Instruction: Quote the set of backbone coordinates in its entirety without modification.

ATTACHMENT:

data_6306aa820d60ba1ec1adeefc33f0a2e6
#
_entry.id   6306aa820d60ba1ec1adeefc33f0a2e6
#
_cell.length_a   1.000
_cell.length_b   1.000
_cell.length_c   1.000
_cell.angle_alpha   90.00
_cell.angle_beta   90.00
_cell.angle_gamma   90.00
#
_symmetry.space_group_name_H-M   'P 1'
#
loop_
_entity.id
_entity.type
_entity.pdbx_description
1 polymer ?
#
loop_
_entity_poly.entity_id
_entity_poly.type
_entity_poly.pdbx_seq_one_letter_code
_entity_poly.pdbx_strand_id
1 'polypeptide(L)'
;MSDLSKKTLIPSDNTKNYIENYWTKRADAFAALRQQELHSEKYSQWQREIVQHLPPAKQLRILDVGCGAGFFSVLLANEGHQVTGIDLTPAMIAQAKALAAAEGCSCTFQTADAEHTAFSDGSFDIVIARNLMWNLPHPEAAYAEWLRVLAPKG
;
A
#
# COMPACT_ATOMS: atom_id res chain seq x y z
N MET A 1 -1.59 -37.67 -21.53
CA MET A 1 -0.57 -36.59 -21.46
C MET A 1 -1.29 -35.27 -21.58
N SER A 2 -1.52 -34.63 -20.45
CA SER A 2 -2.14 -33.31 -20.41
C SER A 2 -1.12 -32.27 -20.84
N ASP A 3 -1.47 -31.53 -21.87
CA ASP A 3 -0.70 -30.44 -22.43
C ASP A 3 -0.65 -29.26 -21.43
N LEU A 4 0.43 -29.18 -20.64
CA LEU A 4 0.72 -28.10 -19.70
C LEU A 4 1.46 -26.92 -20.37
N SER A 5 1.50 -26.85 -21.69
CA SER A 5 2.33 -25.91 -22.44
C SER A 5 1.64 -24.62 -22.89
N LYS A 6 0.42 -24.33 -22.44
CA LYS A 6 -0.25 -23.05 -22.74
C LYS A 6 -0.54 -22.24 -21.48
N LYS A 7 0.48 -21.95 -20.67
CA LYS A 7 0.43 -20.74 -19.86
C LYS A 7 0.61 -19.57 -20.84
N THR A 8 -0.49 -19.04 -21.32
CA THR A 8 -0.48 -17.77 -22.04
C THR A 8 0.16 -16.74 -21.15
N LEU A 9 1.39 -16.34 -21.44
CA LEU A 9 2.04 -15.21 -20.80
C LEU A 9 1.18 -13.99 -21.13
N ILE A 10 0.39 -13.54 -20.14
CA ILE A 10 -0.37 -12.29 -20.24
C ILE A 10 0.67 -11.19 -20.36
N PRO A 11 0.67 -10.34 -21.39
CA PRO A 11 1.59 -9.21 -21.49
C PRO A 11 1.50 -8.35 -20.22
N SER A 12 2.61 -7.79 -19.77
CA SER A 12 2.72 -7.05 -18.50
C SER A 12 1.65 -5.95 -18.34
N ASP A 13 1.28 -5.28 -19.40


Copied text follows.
data_6306aa820d60ba1ec1adeefc33f0a2e6
#
_entry.id   6306aa820d60ba1ec1adeefc33f0a2e6
#
_cell.length_a   1.000
_cell.length_b   1.000
_cell.length_c   1.000
_cell.angle_alpha   90.00
_cell.angle_beta   90.00
_cell.angle_gamma   90.00
#
_symmetry.space_group_name_H-M   'P 1'
#
loop_
_entity.id
_entity.type
_entity.pdbx_description
1 polymer ?
#
loop_
_entity_poly.entity_id
_entity_poly.type
_entity_poly.pdbx_seq_one_letter_code
_entity_poly.pdbx_strand_id
1 'polypeptide(L)'
;MSDLSKKTLIPSDNTKNYIENYWTKRADAFAALRQQELHSEKYSQWQREIVQHLPPAKQLRILDVGCGAGFFSVLLANEGHQVTGIDLTPAMIAQAKALAAAEGCSCTFQTADAEHTAFSDGSFDIVIARNLMWNLPHPEAAYAEWLRVLAPKG
;
A
#
# COMPACT_ATOMS: atom_id res chain seq x y z
N MET A 1 -1.59 -37.67 -21.53
CA MET A 1 -0.57 -36.59 -21.46
C MET A 1 -1.29 -35.27 -21.58
N SER A 2 -1.52 -34.63 -20.45
CA SER A 2 -2.14 -33.31 -20.41
C SER A 2 -1.12 -32.27 -20.84
N ASP A 3 -1.47 -31.53 -21.87
CA ASP A 3 -0.70 -30.44 -22.43
C ASP A 3 -0.65 -29.26 -21.43
N LEU A 4 0.43 -29.18 -20.64
CA LEU A 4 0.72 -28.10 -19.70
C LEU A 4 1.46 -26.92 -20.37
N SER A 5 1.50 -26.85 -21.69
CA SER A 5 2.33 -25.91 -22.44
C SER A 5 1.64 -24.62 -22.89
N LYS A 6 0.42 -24.33 -22.44
CA LYS A 6 -0.25 -23.05 -22.74
C LYS A 6 -0.54 -22.24 -21.48
N LYS A 7 0.48 -21.95 -20.67
CA LYS A 7 0.43 -20.74 -19.86
C LYS A 7 0.61 -19.57 -20.84
N THR A 8 -0.49 -19.04 -21.32
CA THR A 8 -0.48 -17.77 -22.04
C THR A 8 0.16 -16.74 -21.15
N LEU A 9 1.39 -16.34 -21.44
CA LEU A 9 2.04 -15.21 -20.80
C LEU A 9 1.18 -13.99 -21.13
N ILE A 10 0.39 -13.54 -20.14
CA ILE A 10 -0.37 -12.29 -20.24
C ILE A 10 0.67 -11.19 -20.36
N PRO A 11 0.67 -10.34 -21.39
CA PRO A 11 1.59 -9.21 -21.49
C PRO A 11 1.50 -8.35 -20.22
N SER A 12 2.61 -7.79 -19.77
CA SER A 12 2.72 -7.05 -18.50
C SER A 12 1.65 -5.95 -18.34
N ASP A 13 1.28 -5.28 -19.40